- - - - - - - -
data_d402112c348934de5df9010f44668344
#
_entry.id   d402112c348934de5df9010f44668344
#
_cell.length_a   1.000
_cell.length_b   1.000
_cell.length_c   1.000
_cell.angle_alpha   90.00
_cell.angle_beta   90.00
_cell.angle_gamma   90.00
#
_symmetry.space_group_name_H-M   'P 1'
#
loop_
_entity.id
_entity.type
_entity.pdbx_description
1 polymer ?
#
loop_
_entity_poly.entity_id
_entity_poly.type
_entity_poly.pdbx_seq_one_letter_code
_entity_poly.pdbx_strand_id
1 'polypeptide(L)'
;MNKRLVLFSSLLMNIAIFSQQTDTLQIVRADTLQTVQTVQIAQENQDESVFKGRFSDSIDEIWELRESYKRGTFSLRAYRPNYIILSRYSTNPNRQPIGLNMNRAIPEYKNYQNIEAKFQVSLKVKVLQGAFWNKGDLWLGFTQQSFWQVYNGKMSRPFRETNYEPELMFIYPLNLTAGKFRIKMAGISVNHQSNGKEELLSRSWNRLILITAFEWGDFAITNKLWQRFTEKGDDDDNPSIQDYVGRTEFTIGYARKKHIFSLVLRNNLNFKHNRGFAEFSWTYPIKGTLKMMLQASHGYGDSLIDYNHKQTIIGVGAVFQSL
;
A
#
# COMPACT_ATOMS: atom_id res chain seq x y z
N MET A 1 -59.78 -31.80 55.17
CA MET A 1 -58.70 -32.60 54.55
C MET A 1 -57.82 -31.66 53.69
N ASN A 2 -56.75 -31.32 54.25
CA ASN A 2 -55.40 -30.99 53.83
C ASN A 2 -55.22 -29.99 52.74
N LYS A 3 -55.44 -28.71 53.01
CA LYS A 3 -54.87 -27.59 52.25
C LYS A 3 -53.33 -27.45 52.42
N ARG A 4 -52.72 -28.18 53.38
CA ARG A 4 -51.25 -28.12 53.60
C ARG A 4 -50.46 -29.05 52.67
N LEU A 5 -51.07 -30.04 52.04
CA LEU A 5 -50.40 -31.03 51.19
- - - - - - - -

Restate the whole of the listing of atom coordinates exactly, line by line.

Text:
data_d402112c348934de5df9010f44668344
#
_entry.id   d402112c348934de5df9010f44668344
#
_cell.length_a   1.000
_cell.length_b   1.000
_cell.length_c   1.000
_cell.angle_alpha   90.00
_cell.angle_beta   90.00
_cell.angle_gamma   90.00
#
_symmetry.space_group_name_H-M   'P 1'
#
loop_
_entity.id
_entity.type
_entity.pdbx_description
1 polymer ?
#
loop_
_entity_poly.entity_id
_entity_poly.type
_entity_poly.pdbx_seq_one_letter_code
_entity_poly.pdbx_strand_id
1 'polypeptide(L)'
;MNKRLVLFSSLLMNIAIFSQQTDTLQIVRADTLQTVQTVQIAQENQDESVFKGRFSDSIDEIWELRESYKRGTFSLRAYRPNYIILSRYSTNPNRQPIGLNMNRAIPEYKNYQNIEAKFQVSLKVKVLQGAFWNKGDLWLGFTQQSFWQVYNGKMSRPFRETNYEPELMFIYPLNLTAGKFRIKMAGISVNHQSNGKEELLSRSWNRLILITAFEWGDFAITNKLWQRFTEKGDDDDNPSIQDYVGRTEFTIGYARKKHIFSLVLRNNLNFKHNRGFAEFSWTYPIKGTLKMMLQASHGYGDSLIDYNHKQTIIGVGAVFQSL
;
A
#
# COMPACT_ATOMS: atom_id res chain seq x y z
N MET A 1 -59.78 -31.80 55.17
CA MET A 1 -58.70 -32.60 54.55
C MET A 1 -57.82 -31.66 53.69
N ASN A 2 -56.75 -31.32 54.25
CA ASN A 2 -55.40 -30.99 53.83
C ASN A 2 -55.22 -29.99 52.74
N LYS A 3 -55.44 -28.71 53.01
CA LYS A 3 -54.87 -27.59 52.25
C LYS A 3 -53.33 -27.45 52.42
N ARG A 4 -52.72 -28.18 53.38
CA ARG A 4 -51.25 -28.12 53.60
C ARG A 4 -50.46 -29.05 52.67
N LEU A 5 -51.07 -30.04 52.04
CA LEU A 5 -50.40 -31.03 51.19